Plenty of books from the museum collection are constantly displayed at various exhibitions and expositions. The goal of the given exhibition is to demonstrate abundance and variety of the book collection of the Kirillo-Belozersky museum-reserve, to show the process of making manuscripts and early printed books, to present books as an integral and significant part of Russian people’s life during the 15th-20th centuries.

The most ancient manuscript from the museum collection dates back to the early 15th century. It is a liturgical book written on parchment which belonged to the founder of the monastery – St. Kirill Belozersky. He was a well-educated man and he started the monastery library. The book collection of the Kirillo-Belozersky monastery was one of the largest and valuable. It numbered 212 books in the late 15th century. We have information about 12 books of the Kirills private library. His books were copied and kept as sacred things. 13 manuscripts written in the monastery during the lifetime of its founder have come down to us. Two books of the 15th century that are kept in the Kirillo-Belozersky museum-reserve and the book “The Ladder of Divine Ascent” of St. John Climacus with the works of Abba Dorotheus from the holdings of the National Library of Russia are presented at the exhibition in the electronic form. There were at least three copies of The Ladder in the monastery during the lifetime of St. Kirill Belozersky. It was one of the most popular books in the Kirillo-Belozersky monastery in the 16th century: the number of its copies increased from 7 manuscripts in the late 15th century to 24 in the late 16th century.

Books of the 15th-20th centuries are kept in the museum holdings at present. In all, there are 190 (125 in Kirillov and 65 in Ferapontovo). Every manuscript is unique. Church and moral books prevail in the museum collection of manuscripts. There are lives of saints, including northern ones, narrations about wonder-working icons, and apocryphal stories. Catecheses of Theodore the Studite, copied by hieroschemamonk of the Solovetsky monastery Seraphim the Humble in the 1839-1840 for reading in his cell, is of interest among not numerous ornamented manuscripts. Along with the traditional books in the form of a codex, the exhibition also includes scrolls one of the ancient forms of manuscripts.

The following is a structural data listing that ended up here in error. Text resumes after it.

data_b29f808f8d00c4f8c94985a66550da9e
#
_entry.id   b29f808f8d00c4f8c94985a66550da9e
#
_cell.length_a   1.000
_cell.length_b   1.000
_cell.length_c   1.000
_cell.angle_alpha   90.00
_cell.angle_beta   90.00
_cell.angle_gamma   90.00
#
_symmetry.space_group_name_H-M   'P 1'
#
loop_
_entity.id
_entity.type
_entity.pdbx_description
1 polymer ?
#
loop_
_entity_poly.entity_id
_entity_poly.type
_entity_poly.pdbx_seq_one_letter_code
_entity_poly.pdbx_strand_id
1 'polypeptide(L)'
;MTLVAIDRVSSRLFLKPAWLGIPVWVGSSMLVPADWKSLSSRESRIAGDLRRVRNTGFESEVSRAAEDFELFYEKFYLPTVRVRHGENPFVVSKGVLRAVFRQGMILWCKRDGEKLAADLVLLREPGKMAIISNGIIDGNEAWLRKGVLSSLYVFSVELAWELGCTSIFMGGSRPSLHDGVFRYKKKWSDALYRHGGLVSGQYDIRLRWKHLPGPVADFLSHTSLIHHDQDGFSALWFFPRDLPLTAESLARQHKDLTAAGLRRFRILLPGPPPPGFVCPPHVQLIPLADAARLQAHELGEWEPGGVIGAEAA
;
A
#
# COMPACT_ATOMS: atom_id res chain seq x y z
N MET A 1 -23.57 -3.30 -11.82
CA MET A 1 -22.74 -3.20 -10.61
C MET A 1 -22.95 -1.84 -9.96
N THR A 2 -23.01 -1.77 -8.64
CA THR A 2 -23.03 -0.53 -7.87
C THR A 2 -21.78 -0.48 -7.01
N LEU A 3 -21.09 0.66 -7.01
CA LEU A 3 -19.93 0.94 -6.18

The Kirillo-Belozersky museum-reserve has the largest collection of printed books written in Cyrillic script in the Vologda region. It numbers 2667 (1905 in Kirillov and 762 in Ferapontovo) early printed books that make up over 58 percent of the whole fund of early printed books (4542) of the Vologda region. The collection of these books in Kirillov is formed with the editions of 1623-1914. Church books prevail among them. Besides, it is rich in lives of saints, works of church writers and historians. The second largest collection of early printed books is kept in the Museum of Dionisys Frescoes. It is notable for 11 editions of the 16th century in 12 copies (there were 5 similar editions in the Vologda region before the collection development in 1994-2002).

Books created by famous Russian printers of the 16th-17th centuries are also displayed at the exhibition. Issues of the Moscow Print Yard and the Synod Printing House prevail in the museum collection, but there are some of the St. Petersburg Synod Printing House, the Kiev Pechersk Lavra, the Pochayiv Lavra, and of many other printing centres.

Along with the books written in Cyrillic script, the exhibition presents books in Civil type dating back to the 18th first third of the 19th century, including works of several metropolitans. Visitors can see portraits of the hierarchs who wrote the displayed books.

In 2013, we will mark the 150th anniversary of the birth of N.K. Nikolsky (1863-1936), outstanding researcher of the Old Russian book-learning, famous historian of the Kirillo-Belozersky monastery. He was compiling a card index of Old Russian literature during all his life. According to his estimate, the number of manuscripts of the 11th-18th centuries which were kept in the libraries and archives of Russia in the late 19th century made up from 80 to 100 thousand. One of the sections of the exhibition tells about this famous scholar.

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